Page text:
Ayn Rand/Objectivism Sightings
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The Professionalization of Ayn Rand Scholarship
What I have to report is that Rand and Objectivism are being treated seriously in journals, encyclopedias and textbooks across disciplines throughout academia. I've discussed some of that progress in a recent article for Philosophical Books (January 2003). Works on Rand's philosophy are being published with increasing regularity, and this is a cause for celebration. Of equal importance is the publication of articles on various aspects of Rand's philosophy in a large and ever-growing list of professional journals. This is not simply an appearance in journals friendly to libertarian or Objectivist subject-matter (among which include Reason Papers, Critical Review, Aristos, Social Philosophy and Policy, and The Journal of Libertarian Studies).
Here's a partial list of publications where essays mentioning Rand have appeared: The Monist (a special issue on teleology, which included essays by Douglas Rasmussen, Harry Binswanger, and others), The Personalist, Catholic World, American Journal of Economics and Sociology, Germano-Slavica: Canadian Journal of Germanic and Slavic Comparative and Interdisciplinary Studies, College English, University of Windsor Review, Journal of Consulting and Clinical Psychology, Psychotherapy: Theory, Research, and Practice, Impact of Science on Society, Journal of Popular Culture, Cycnos, Theory & Psychology, Harvard Journal of Law & Public Policy, The Occasional Review, The Humanist, Commentary, Nomos, English Journal, Journal of Thought, Journal of Philosophical Research, New University Thought, Journal of Business Ethics, Library Journal, Choice, Journal of Canadian Studies, Social Justice Review, Teaching Philosophy, Resources for American Literary Study, Policy Review, and Developmental Review.
Articles on Rand are also making their appearance in various encyclopedias and reference works, including Encyclopedia of Philosophy, Encyclopedia of Ethics, American Authors and Books, American Novelists of Today, Encyclopedia of World Literature, Contemporary Authors, Contemporary Literary Criticism, Contemporary Novelists, A Handbook of American Literature, American Writers, Contemporary Women Philosophers, Oxford Companion to American Literature, Reader's Encyclopedia of American Literature, Twentieth Century Authors, and the forthcoming Encyclopedia of Libertarianism and Encyclopedia of New York State, among others. (Much of this information is available in Mimi Reisel Gladstein's superb New Ayn Rand Companion, which also includes information on the increasing number of dissertations being written on Rand.)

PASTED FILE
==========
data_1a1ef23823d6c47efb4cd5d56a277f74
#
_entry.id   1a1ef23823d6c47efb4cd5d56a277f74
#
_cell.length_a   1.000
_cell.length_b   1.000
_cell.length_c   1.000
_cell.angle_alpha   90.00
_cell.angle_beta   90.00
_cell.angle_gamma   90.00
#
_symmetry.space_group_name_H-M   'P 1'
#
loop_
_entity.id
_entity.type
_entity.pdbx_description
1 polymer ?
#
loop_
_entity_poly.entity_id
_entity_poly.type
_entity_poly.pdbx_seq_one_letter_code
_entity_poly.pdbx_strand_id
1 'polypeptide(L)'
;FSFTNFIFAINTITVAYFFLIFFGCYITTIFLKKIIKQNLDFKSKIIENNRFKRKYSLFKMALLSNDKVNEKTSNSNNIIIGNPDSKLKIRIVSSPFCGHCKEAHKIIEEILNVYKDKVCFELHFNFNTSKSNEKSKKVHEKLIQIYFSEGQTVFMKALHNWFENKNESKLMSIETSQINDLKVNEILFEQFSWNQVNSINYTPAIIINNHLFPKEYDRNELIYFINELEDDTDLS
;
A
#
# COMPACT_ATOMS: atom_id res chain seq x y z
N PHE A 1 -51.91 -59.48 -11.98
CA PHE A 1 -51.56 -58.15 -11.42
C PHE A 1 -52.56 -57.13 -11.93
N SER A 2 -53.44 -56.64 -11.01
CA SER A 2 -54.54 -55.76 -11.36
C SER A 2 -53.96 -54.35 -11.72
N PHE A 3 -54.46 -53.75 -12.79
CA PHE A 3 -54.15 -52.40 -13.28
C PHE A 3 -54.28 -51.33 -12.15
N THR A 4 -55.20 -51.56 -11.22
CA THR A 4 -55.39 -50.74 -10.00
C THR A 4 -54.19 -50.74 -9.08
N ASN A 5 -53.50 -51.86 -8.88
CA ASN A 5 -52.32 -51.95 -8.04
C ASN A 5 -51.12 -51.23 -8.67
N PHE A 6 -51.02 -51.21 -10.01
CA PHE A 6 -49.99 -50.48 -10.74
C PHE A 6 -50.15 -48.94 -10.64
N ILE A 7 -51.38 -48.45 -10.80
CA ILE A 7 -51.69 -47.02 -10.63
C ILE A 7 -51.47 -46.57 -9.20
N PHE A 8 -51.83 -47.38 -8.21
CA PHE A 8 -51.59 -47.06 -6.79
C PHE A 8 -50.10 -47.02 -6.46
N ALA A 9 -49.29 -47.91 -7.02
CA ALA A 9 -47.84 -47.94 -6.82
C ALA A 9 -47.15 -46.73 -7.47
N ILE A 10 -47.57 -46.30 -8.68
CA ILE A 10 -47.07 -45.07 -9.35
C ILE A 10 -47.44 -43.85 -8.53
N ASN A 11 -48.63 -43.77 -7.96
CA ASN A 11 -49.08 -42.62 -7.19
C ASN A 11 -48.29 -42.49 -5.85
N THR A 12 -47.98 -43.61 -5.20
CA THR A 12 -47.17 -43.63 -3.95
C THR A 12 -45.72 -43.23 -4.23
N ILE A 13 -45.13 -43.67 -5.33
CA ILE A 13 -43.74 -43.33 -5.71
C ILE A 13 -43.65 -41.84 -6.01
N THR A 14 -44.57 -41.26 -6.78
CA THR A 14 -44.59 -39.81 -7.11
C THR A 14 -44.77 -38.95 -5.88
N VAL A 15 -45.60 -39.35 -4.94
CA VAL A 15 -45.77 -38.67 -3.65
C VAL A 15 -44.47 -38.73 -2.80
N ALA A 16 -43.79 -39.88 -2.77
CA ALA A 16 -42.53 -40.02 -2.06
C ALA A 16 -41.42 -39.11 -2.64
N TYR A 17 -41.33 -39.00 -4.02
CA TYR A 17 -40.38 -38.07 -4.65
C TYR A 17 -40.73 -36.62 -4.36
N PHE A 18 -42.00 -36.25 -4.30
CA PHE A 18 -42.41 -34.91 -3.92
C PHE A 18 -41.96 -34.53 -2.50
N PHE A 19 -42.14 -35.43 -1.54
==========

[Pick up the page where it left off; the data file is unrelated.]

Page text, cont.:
Along with this progress, much is still being written about Rand's personal life-and I'm not talking about Rand's personal intellectual evolution as an historical figure. I'm talking more about Rand as a figure of historical soap opera. The most recent example of this can be found in one of the most important journals of philosophy: Proceedings and Addresses of The American Philosophical Association (Volume 77, Issue 2). Marcia Baron, of the Department of Philosophy at Indiana University, Bloomington, has a very interesting article on "Manipulativeness" in the November 2003 issue. By "manipulativeness," Baron means not coercive actions, but the vice of attempting to influence behavior by using anger, browbeating, unearned guilt, or threats. It's an important topic and Baron takes a self-consciously "Aristotelian approach" to it.
Baron opens her article with this paragraph: